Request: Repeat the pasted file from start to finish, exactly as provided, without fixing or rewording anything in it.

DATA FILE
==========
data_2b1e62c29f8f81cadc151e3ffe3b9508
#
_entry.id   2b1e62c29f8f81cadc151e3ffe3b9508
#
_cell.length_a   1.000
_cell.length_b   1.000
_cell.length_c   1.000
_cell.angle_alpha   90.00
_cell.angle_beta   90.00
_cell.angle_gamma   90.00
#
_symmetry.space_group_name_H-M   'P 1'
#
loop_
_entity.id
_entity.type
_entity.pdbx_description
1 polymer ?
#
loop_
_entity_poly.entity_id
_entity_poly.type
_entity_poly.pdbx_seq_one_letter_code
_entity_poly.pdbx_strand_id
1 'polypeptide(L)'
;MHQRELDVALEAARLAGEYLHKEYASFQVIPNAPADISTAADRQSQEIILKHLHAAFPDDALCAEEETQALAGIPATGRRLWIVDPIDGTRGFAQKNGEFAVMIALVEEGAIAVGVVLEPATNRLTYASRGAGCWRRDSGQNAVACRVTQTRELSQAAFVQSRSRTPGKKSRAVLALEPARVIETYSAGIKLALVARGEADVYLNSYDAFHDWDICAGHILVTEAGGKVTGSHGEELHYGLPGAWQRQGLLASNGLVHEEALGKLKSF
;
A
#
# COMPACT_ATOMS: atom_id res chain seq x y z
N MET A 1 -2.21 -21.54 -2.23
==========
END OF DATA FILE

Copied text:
data_2b1e62c29f8f81cadc151e3ffe3b9508
#
_entry.id   2b1e62c29f8f81cadc151e3ffe3b9508
#
_cell.length_a   1.000
_cell.length_b   1.000
_cell.length_c   1.000
_cell.angle_alpha   90.00
_cell.angle_beta   90.00
_cell.angle_gamma   90.00
#
_symmetry.space_group_name_H-M   'P 1'
#
loop_
_entity.id
_entity.type
_entity.pdbx_description
1 polymer ?
#
loop_
_entity_poly.entity_id
_entity_poly.type
_entity_poly.pdbx_seq_one_letter_code
_entity_poly.pdbx_strand_id
1 'polypeptide(L)'
;MHQRELDVALEAARLAGEYLHKEYASFQVIPNAPADISTAADRQSQEIILKHLHAAFPDDALCAEEETQALAGIPATGRRLWIVDPIDGTRGFAQKNGEFAVMIALVEEGAIAVGVVLEPATNRLTYASRGAGCWRRDSGQNAVACRVTQTRELSQAAFVQSRSRTPGKKSRAVLALEPARVIETYSAGIKLALVARGEADVYLNSYDAFHDWDICAGHILVTEAGGKVTGSHGEELHYGLPGAWQRQGLLASNGLVHEEALGKLKSF
;
A
#
# COMPACT_ATOMS: atom_id res chain seq x y z
N MET A 1 -2.21 -21.54 -2.23